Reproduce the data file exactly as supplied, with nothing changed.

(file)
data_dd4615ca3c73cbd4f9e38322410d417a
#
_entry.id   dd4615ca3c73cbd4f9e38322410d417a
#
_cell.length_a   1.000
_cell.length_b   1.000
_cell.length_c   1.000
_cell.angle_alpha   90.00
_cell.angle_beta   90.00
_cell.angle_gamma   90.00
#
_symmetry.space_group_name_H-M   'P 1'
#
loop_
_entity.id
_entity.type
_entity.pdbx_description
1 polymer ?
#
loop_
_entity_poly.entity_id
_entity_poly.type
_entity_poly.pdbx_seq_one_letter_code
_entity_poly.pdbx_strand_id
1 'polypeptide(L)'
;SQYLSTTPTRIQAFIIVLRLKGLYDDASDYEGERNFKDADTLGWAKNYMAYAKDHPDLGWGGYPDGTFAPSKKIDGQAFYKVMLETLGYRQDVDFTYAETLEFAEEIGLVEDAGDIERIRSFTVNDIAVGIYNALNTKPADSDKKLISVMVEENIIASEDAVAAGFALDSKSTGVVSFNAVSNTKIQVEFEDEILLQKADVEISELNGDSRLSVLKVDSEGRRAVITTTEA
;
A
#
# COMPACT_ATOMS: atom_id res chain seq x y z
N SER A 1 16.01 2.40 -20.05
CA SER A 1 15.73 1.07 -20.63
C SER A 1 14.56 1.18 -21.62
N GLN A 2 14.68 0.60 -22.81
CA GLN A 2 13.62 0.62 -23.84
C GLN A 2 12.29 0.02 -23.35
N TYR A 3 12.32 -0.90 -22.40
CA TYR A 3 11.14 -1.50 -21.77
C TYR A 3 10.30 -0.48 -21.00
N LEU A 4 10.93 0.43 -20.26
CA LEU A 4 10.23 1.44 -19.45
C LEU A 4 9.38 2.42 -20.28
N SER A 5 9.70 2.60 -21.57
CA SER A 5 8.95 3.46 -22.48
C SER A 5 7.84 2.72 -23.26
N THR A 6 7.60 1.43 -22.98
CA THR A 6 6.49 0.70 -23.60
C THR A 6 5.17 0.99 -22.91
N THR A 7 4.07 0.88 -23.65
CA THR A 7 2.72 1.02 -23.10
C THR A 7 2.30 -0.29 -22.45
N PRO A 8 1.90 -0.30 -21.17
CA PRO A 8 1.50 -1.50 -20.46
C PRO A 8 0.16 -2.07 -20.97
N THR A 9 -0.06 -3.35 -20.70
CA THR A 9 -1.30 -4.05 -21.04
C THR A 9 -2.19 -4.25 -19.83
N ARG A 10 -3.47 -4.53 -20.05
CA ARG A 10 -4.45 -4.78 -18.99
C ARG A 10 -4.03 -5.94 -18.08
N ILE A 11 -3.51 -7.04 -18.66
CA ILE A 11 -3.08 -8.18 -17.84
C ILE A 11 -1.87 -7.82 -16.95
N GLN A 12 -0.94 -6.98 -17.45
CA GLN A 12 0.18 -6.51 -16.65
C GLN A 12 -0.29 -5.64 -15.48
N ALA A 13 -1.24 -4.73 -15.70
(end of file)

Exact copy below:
data_dd4615ca3c73cbd4f9e38322410d417a
#
_entry.id   dd4615ca3c73cbd4f9e38322410d417a
#
_cell.length_a   1.000
_cell.length_b   1.000
_cell.length_c   1.000
_cell.angle_alpha   90.00
_cell.angle_beta   90.00
_cell.angle_gamma   90.00
#
_symmetry.space_group_name_H-M   'P 1'
#
loop_
_entity.id
_entity.type
_entity.pdbx_description
1 polymer ?
#
loop_
_entity_poly.entity_id
_entity_poly.type
_entity_poly.pdbx_seq_one_letter_code
_entity_poly.pdbx_strand_id
1 'polypeptide(L)'
;SQYLSTTPTRIQAFIIVLRLKGLYDDASDYEGERNFKDADTLGWAKNYMAYAKDHPDLGWGGYPDGTFAPSKKIDGQAFYKVMLETLGYRQDVDFTYAETLEFAEEIGLVEDAGDIERIRSFTVNDIAVGIYNALNTKPADSDKKLISVMVEENIIASEDAVAAGFALDSKSTGVVSFNAVSNTKIQVEFEDEILLQKADVEISELNGDSRLSVLKVDSEGRRAVITTTEA
;
A
#
# COMPACT_ATOMS: atom_id res chain seq x y z
N SER A 1 16.01 2.40 -20.05
CA SER A 1 15.73 1.07 -20.63
C SER A 1 14.56 1.18 -21.62
N GLN A 2 14.68 0.60 -22.81
CA GLN A 2 13.62 0.62 -23.84
C GLN A 2 12.29 0.02 -23.35
N TYR A 3 12.32 -0.90 -22.40
CA TYR A 3 11.14 -1.50 -21.77
C TYR A 3 10.30 -0.48 -21.00
N LEU A 4 10.93 0.43 -20.26
CA LEU A 4 10.23 1.44 -19.45
C LEU A 4 9.38 2.42 -20.28
N SER A 5 9.70 2.60 -21.57
CA SER A 5 8.95 3.46 -22.48
C SER A 5 7.84 2.72 -23.26
N THR A 6 7.60 1.43 -22.98
CA THR A 6 6.49 0.70 -23.60
C THR A 6 5.17 0.99 -22.91
N THR A 7 4.07 0.88 -23.65
CA THR A 7 2.72 1.02 -23.10
C THR A 7 2.30 -0.29 -22.45
N PRO A 8 1.90 -0.30 -21.17
CA PRO A 8 1.50 -1.50 -20.46
C PRO A 8 0.16 -2.07 -20.97
N THR A 9 -0.06 -3.35 -20.70
CA THR A 9 -1.30 -4.05 -21.04
C THR A 9 -2.19 -4.25 -19.83
N ARG A 10 -3.47 -4.53 -20.05
CA ARG A 10 -4.45 -4.78 -18.99
C ARG A 10 -4.03 -5.94 -18.08
N ILE A 11 -3.51 -7.04 -18.66
CA ILE A 11 -3.08 -8.18 -17.84
C ILE A 11 -1.87 -7.82 -16.95
N GLN A 12 -0.94 -6.98 -17.45
CA GLN A 12 0.18 -6.51 -16.65
C GLN A 12 -0.29 -5.64 -15.48
N ALA A 13 -1.24 -4.73 -15.70